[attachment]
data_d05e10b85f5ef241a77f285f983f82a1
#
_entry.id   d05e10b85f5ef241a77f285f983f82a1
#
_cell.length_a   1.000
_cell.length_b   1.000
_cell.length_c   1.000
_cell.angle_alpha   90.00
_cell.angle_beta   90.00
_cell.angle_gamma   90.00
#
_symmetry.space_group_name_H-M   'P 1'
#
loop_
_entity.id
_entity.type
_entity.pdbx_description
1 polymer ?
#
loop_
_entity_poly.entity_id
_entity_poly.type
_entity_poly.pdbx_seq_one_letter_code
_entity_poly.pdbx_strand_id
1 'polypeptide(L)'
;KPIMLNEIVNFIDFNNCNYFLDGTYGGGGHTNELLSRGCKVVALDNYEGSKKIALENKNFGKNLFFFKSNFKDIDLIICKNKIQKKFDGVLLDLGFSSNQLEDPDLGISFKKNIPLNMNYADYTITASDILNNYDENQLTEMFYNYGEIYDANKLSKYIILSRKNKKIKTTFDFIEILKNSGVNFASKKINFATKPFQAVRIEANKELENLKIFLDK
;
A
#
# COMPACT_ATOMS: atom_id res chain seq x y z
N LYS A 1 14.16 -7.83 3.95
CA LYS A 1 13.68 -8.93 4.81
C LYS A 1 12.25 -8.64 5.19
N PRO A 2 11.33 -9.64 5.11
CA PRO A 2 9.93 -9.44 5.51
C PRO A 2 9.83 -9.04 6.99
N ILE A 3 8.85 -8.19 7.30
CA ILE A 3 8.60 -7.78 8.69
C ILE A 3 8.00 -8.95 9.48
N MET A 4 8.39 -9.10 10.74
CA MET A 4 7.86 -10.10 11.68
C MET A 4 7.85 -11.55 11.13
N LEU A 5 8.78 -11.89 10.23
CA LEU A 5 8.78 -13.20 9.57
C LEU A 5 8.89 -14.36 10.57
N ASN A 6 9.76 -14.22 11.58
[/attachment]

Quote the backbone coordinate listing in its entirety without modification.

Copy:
data_d05e10b85f5ef241a77f285f983f82a1
#
_entry.id   d05e10b85f5ef241a77f285f983f82a1
#
_cell.length_a   1.000
_cell.length_b   1.000
_cell.length_c   1.000
_cell.angle_alpha   90.00
_cell.angle_beta   90.00
_cell.angle_gamma   90.00
#
_symmetry.space_group_name_H-M   'P 1'
#
loop_
_entity.id
_entity.type
_entity.pdbx_description
1 polymer ?
#
loop_
_entity_poly.entity_id
_entity_poly.type
_entity_poly.pdbx_seq_one_letter_code
_entity_poly.pdbx_strand_id
1 'polypeptide(L)'
;KPIMLNEIVNFIDFNNCNYFLDGTYGGGGHTNELLSRGCKVVALDNYEGSKKIALENKNFGKNLFFFKSNFKDIDLIICKNKIQKKFDGVLLDLGFSSNQLEDPDLGISFKKNIPLNMNYADYTITASDILNNYDENQLTEMFYNYGEIYDANKLSKYIILSRKNKKIKTTFDFIEILKNSGVNFASKKINFATKPFQAVRIEANKELENLKIFLDK
;
A
#
# COMPACT_ATOMS: atom_id res chain seq x y z
N LYS A 1 14.16 -7.83 3.95
CA LYS A 1 13.68 -8.93 4.81
C LYS A 1 12.25 -8.64 5.19
N PRO A 2 11.33 -9.64 5.11
CA PRO A 2 9.93 -9.44 5.51
C PRO A 2 9.83 -9.04 6.99
N ILE A 3 8.85 -8.19 7.30
CA ILE A 3 8.60 -7.78 8.69
C ILE A 3 8.00 -8.95 9.48
N MET A 4 8.39 -9.10 10.74
CA MET A 4 7.86 -10.10 11.68
C MET A 4 7.85 -11.55 11.13
N LEU A 5 8.78 -11.89 10.23
CA LEU A 5 8.78 -13.20 9.57
C LEU A 5 8.89 -14.36 10.57
N ASN A 6 9.76 -14.22 11.58